Goldman Sachs CEO: Millennials want “relatable” leaders
Yet he earned $35 million last year, and is pushing all employees to return to the office.
Why You Should Care
Goldman Sachs CEO David Solomon has been very vocal in his opposition to remote working.
Is he out of touch?
Could Goldman Sachs struggle to recruit talent, particularly Gen Z and millennials?
Goldman Sachs CEO David Solomon – who moonlights as a DJ D-Sol in his spare time – is staunchly against long-term remote working.
In February 2021, he noted: “I do think for a business like ours, which is an innovative, collaborative apprenticeship culture, this is not ideal for us.
“And it’s not a new normal. It’s an aberration that we’re going to correct as soon as possible”.
Likes some of his banking CEO peers, he is concerned that younger employees will struggle to get the “direct mentorship” required to do a good job if they are working from home.
Solomon has reiterated these views in a recent interview with TIME.
He noted “that to be competitive for a workforce—Goldman Sachs is a highly, highly skilled, highly valued, group of people—that you’ve got to always be thinking about the things you do that make it a super-attractive place for people to want to work”
“But for us, that doesn’t mean that people can work from wherever they want to on whatever schedule they want to. There might be businesses that work that way, but ours is a collaborative team-oriented apprenticeship business.”
The need for “relatable” leaders
In the same interview, Solomon discussed how Goldman Sachs is going to attract the next generations of talent. Business success for Goldman Sachs will be linked to its ability to recruit and retain young talent. Solomon himself has spent many years trying to modernize the bank’s culture, including relaxing dress codes and raising pay.
“The workforce is demanding more transparency, more purpose, more authenticity. They want leaders that are relatable.
“With the transparency of the world, with social media, with access, with communication. Leaders are much more visible.
“And if you’re going to be visible, they don’t want to just see you as a hard-nose decision maker. They want to see who you are as a person. They want to see you authentically.”
To put this in context, Solomon earnt $35 million last year – the majority of which was a performance-related bonus. He defended his high salary in the TIME piece: “There are a lot of businesses… where people got more money than I do. There’s a competitive market out there.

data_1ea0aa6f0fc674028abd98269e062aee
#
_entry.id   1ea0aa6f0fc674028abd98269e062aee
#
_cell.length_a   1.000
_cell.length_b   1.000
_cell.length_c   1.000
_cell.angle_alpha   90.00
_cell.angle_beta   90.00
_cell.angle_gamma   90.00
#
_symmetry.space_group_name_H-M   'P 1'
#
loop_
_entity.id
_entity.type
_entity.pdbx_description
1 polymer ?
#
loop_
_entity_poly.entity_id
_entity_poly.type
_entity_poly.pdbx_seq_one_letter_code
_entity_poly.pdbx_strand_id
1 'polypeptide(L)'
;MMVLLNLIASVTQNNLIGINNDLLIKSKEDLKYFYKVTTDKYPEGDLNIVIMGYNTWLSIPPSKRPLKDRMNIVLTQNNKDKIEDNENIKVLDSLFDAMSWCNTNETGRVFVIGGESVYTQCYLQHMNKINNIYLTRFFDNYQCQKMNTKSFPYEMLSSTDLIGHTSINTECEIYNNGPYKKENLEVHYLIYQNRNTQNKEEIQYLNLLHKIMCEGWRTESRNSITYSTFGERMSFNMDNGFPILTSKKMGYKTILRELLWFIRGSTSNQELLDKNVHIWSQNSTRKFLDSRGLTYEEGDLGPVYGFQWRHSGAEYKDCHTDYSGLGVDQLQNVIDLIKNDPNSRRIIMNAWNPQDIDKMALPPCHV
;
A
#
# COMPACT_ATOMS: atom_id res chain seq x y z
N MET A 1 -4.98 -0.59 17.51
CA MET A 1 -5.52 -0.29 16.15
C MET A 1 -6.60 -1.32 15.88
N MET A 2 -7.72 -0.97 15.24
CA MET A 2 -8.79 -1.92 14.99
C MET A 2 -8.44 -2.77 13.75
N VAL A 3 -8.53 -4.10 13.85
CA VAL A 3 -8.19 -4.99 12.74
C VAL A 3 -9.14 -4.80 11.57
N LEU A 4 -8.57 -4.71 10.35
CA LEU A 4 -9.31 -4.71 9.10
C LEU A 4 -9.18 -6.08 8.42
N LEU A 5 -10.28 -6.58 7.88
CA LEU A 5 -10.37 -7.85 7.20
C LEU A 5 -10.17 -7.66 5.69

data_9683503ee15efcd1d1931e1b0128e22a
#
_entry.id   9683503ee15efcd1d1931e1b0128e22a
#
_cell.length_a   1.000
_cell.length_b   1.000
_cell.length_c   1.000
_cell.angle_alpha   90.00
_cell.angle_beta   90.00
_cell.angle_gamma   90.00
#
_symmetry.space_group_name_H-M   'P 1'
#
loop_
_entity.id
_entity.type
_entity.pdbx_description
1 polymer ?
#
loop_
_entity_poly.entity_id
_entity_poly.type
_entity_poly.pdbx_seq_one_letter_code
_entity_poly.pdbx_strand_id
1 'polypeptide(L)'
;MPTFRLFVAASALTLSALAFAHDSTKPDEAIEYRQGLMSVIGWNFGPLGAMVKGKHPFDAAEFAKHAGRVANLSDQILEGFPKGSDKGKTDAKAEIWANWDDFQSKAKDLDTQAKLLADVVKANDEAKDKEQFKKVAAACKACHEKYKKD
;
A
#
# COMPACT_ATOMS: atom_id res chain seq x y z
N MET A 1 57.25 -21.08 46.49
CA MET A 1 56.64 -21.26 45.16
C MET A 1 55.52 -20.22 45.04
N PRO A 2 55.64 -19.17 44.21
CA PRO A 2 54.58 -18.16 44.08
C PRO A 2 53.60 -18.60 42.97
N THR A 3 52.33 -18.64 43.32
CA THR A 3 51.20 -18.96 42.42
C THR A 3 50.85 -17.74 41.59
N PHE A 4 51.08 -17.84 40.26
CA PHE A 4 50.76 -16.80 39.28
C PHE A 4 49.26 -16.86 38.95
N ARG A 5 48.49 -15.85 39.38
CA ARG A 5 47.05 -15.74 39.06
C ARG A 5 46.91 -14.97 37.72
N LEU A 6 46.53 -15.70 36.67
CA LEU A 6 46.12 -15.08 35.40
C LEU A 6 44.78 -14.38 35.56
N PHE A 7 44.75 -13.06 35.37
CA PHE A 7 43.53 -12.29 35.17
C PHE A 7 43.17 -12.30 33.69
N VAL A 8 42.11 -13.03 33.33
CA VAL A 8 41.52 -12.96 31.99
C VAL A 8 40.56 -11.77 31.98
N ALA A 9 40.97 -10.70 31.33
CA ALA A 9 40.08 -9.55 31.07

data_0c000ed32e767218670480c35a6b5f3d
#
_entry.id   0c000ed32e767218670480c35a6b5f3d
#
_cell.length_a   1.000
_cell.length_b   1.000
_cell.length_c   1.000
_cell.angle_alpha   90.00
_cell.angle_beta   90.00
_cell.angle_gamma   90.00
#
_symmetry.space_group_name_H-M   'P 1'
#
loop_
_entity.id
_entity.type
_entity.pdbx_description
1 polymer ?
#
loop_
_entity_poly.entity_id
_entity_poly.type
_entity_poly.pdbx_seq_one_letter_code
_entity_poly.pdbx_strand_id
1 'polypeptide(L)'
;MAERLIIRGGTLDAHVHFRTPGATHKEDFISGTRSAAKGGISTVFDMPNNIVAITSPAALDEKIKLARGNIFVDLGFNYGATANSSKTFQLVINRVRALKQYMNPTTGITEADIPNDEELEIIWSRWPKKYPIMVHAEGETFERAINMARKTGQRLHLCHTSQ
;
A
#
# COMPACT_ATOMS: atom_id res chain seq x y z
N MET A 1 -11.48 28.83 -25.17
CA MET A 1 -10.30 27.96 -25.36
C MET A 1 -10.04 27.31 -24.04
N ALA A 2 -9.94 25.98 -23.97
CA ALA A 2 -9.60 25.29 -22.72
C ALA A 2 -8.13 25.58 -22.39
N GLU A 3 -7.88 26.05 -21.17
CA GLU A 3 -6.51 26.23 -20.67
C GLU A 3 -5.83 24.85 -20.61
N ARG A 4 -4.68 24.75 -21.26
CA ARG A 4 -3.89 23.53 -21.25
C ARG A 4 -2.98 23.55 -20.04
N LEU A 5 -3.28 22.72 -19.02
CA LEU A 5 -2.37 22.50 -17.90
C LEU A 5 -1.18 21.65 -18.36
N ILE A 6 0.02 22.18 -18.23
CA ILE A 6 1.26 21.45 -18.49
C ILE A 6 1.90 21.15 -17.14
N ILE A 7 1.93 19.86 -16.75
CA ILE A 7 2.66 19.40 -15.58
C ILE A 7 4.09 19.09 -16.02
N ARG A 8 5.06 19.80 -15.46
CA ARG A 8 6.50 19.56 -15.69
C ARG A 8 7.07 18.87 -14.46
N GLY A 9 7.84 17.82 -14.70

“If we deliver, we do well. We don’t deliver, we do less well.”
He continues that CEOs and leaders must listen to their workforce. “You’re not always going to be completely popular for every decision you make.
“But you need to listen, and you need to take in people’s point of view.”
But is he practicing what he preaches? Is he actually listening to his workers about what they want out of the future of work?
It doesn’t seem that Goldman Sachs employees agreed about the need to be in the office to work collaboratively and productively.
Solomon called back all of its workers in February 2022 – after a shutdown because of the Omicron variant over the fall and winter. But as reported by Fortune, only 50% of the workers at Goldman Sachs’ New York headquarters actually turned up on the first day – despite having been given more than two weeks’ notice. The bank however claims that the HQ was seen up to 70% of employees over the course of the week.
Either way, this is not close to 100% capacity that Solomon wants. Maybe Goldman Sachs – and other big banks against remote working – need to rethink, especially because a lack of flexible working options is a major driver of the ‘Great Resignation’ of all generations of staff.
Allie is an experienced business journalist and can be reached at email@example.com.